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    While the idea of this kind of food labelling sounds appealing, one problem -- at least in the U.S. -- will be the argument that it may run up against federal preemption -- in other words, that anything involving food labelling needs to be regulated at the federal, not the state or local level.

    To switch gears a bit, we published an article last year in the Planning Commissioners Journal that included the following which might be of interest to some of you:

    "A 2001 study by the Leopold Center for Sustainable Agriculture at Iowa State University found that food delivered by conventional means to a group of local hotels, restaurants, and institutions traveled an average of 1,546 miles, while the same foods produced locally traveled under 45 miles. The study concluded that a modest ten percent statewide increase in local and regional produce sales by Iowa farms would net more than 54 million additional dollars, save 350,000 gallons of fuel, and reduce C02 emissions by nearly 8 million pounds." From Hannah Twaddell, "This Little Piggy Went to Market: The Journey From Farm to Table," Planning Comm'rs Journal, Issue #63 (Summer 2006). The Iowa State study she cited was “Food, Fuel, and Freeways,” p. 14.

  12. #12
    maudit anglais
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    Moderator note:
    Now that we have an Environmental Sub-forum, I've moved this thread.

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    Cyburbian Plus Zoning Goddess's avatar
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    We've had a couple articles in our local paper about restricting your diet to within 50 miles of where it's produced. So now we have to ask where the pigs/cows were slaughtered?

    I get the idea, reducing travel costs. But still....

  14. #14
    Cyburbian tsc's avatar
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    Greens Grow Farm, Philly

    I saw a great show on PBS about this urban farm in Philly. Greens Grow Farm took a vacant city block and turned into a farm.

    "Greensgrow Farms is the story of making a vision a reality. In 1997 Mary Seton Corboy and Tom Sereduk started Greensgrow Farm with the idea of selling right off the farm produce to Philadelphia chefs... To insure freshness and save on bridge tolls, we built Greensgrow Farm just 3 miles from downtown Philadelphia.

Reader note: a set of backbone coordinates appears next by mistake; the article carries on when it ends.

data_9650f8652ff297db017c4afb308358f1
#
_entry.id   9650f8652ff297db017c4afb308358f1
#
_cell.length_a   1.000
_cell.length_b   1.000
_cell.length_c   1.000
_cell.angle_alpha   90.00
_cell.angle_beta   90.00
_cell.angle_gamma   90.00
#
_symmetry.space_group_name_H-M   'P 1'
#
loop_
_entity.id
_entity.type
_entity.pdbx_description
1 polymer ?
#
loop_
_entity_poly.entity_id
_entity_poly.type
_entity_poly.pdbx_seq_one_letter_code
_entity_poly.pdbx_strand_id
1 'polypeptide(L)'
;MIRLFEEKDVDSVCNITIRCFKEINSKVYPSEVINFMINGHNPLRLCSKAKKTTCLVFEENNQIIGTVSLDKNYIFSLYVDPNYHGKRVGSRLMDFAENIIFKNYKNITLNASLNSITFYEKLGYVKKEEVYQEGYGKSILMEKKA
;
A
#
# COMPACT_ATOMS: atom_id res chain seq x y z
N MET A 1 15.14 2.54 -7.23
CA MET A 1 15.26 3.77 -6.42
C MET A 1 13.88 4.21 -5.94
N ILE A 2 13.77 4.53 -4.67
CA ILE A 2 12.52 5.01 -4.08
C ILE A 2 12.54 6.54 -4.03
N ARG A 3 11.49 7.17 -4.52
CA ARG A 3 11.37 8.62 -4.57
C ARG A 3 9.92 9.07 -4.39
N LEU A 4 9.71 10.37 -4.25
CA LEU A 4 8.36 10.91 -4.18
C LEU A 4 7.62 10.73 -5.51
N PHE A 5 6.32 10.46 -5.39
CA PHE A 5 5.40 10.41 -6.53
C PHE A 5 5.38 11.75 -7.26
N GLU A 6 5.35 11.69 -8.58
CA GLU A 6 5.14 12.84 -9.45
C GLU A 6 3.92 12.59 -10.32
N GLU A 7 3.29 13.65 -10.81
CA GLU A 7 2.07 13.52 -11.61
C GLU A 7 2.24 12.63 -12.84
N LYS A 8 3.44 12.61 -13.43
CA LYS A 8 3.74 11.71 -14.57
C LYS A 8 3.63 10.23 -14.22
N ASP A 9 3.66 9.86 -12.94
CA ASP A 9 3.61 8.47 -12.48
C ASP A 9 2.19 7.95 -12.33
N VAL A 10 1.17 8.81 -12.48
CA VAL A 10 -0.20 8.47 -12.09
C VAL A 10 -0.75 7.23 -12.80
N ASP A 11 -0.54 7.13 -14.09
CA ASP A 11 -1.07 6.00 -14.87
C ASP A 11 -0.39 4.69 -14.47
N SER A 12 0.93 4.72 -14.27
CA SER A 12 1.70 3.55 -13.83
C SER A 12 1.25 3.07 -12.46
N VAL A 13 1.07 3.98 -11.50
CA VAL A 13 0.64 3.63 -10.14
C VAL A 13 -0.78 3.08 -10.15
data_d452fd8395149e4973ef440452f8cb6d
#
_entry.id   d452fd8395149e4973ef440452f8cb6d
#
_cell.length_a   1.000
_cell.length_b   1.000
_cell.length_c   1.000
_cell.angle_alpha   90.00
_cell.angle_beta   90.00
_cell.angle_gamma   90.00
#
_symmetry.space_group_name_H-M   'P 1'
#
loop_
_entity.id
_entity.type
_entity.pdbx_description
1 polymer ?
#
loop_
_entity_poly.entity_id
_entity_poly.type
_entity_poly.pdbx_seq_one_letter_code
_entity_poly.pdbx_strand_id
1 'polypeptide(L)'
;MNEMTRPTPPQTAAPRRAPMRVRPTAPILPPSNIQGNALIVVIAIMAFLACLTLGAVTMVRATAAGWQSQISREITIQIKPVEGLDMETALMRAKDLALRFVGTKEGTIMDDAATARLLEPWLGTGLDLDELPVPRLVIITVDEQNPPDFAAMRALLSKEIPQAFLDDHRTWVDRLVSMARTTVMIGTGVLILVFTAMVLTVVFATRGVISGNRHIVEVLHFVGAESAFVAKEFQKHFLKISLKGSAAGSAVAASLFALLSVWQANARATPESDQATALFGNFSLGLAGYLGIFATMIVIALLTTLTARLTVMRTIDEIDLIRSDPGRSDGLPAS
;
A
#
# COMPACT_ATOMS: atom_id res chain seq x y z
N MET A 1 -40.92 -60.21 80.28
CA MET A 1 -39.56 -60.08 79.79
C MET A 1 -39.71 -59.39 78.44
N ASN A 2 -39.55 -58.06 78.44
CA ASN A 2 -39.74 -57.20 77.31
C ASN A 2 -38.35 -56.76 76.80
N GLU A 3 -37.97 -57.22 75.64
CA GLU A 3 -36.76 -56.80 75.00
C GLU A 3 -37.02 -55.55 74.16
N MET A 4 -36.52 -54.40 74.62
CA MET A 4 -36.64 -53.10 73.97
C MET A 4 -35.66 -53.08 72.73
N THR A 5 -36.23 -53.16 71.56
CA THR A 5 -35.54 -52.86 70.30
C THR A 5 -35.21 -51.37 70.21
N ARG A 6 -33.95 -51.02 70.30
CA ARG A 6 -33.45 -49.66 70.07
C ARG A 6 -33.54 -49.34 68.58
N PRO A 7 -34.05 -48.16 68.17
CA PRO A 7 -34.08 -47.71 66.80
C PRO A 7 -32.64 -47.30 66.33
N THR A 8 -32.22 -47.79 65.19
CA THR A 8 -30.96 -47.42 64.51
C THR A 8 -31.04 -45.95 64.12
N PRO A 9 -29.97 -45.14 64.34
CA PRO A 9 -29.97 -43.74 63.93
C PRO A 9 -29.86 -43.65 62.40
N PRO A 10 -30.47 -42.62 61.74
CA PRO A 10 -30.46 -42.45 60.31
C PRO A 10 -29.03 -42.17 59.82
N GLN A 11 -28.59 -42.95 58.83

Today Greensgrow is THE nationally recognized leader in urban farming (don't just take our word for it...) and is open to the public from early spring through Thanksgiving. A small but dedicated staff runs a multifaceted operation, including a nursery, a farm market, and a Community Supported Agriculture (CSA) program, proving that abandoned land is only abandoned if we choose to leave it that way."

    http://www.greensgrow.org/

    I hope to check it out during the conference... I don't think there is a session on it.
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  15. #15
          Downtown's avatar
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    Quote Originally posted by Zoning Goddess View post
    We've had a couple articles in our local paper about restricting your diet to within 50 miles of where it's produced. So now we have to ask where the pigs/cows were slaughtered?

    I get the idea, reducing travel costs. But still....
    Local-vores

    http://www.vermontlocalvore.org/challenge/

    I'd miss my coffee and rice too much.

    If I didn't have kids, and weren't married to a PAMF eater, I'd seriously consider trying it for a month.

  16. #16
    BANNED
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    I think this is a good idea, though it would meet a huge amount of resistance to start putting it on labels, and that's understandable. But I think it's important to think about how far food travels. I'm so used to seeing peaches available year-round, I don't even think about how far they come from anymore. What I do notice is quality--most of the fruit in chain grocery stores is awful. I wouldn't mind going back to the days of buying fruits and vegetables only when they are in season locally. I would feel a little more aware of natural cycles.